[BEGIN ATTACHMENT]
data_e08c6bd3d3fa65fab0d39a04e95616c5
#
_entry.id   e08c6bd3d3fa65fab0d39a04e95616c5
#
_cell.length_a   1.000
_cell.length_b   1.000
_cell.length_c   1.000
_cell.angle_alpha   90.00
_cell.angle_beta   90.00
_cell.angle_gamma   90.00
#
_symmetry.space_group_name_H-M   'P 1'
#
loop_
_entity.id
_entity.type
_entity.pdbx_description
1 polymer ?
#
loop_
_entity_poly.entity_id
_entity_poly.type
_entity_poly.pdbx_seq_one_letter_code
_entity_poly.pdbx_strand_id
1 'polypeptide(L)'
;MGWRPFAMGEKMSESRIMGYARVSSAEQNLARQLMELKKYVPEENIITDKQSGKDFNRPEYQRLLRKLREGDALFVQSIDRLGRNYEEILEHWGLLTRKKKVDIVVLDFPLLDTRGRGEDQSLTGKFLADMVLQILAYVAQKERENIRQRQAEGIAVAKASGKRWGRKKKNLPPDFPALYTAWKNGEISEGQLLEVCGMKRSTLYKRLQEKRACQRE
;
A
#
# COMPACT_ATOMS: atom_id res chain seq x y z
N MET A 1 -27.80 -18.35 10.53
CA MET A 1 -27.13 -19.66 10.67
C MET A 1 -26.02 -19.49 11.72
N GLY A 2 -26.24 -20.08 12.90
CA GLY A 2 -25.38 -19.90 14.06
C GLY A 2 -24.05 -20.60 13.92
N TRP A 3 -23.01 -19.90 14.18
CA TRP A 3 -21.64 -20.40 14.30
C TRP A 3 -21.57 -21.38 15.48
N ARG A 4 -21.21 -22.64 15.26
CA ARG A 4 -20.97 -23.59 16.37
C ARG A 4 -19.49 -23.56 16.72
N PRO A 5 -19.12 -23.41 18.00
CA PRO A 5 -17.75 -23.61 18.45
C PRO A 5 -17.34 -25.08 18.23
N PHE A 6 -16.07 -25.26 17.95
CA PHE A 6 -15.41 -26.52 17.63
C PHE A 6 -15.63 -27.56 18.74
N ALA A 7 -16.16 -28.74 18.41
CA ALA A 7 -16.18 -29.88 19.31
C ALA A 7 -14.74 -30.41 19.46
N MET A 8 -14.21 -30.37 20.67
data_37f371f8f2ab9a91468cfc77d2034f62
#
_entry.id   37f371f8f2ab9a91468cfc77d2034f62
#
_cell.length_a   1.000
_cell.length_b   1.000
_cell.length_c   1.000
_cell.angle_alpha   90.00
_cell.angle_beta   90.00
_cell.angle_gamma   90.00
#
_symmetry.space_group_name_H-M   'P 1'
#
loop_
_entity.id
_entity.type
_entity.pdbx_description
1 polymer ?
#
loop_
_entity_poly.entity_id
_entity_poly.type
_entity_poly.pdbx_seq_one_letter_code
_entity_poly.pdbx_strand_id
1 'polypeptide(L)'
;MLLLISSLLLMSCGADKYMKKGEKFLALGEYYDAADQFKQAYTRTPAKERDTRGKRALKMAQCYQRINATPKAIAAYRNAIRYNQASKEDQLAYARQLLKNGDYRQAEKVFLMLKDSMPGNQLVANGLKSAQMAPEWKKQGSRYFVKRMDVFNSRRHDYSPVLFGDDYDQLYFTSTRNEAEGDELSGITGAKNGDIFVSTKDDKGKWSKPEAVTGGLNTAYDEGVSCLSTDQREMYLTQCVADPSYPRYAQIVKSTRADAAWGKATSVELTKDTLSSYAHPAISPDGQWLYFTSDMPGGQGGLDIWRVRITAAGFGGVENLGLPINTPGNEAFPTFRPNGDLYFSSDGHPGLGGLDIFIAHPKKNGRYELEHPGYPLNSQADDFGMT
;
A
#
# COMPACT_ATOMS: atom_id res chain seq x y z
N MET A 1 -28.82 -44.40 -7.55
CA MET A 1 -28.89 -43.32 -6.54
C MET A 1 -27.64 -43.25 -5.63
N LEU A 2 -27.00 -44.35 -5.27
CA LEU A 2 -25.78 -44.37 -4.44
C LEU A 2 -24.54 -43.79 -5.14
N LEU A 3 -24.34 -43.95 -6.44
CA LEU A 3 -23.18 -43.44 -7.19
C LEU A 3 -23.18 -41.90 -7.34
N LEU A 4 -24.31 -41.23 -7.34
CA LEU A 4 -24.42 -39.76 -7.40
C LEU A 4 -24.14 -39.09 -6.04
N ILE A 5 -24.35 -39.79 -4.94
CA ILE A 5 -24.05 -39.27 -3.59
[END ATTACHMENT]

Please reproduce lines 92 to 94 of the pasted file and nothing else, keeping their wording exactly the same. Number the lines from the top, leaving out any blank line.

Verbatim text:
N LEU A 4 -24.31 -41.23 -7.34
CA LEU A 4 -24.42 -39.76 -7.40
C LEU A 4 -24.14 -39.09 -6.04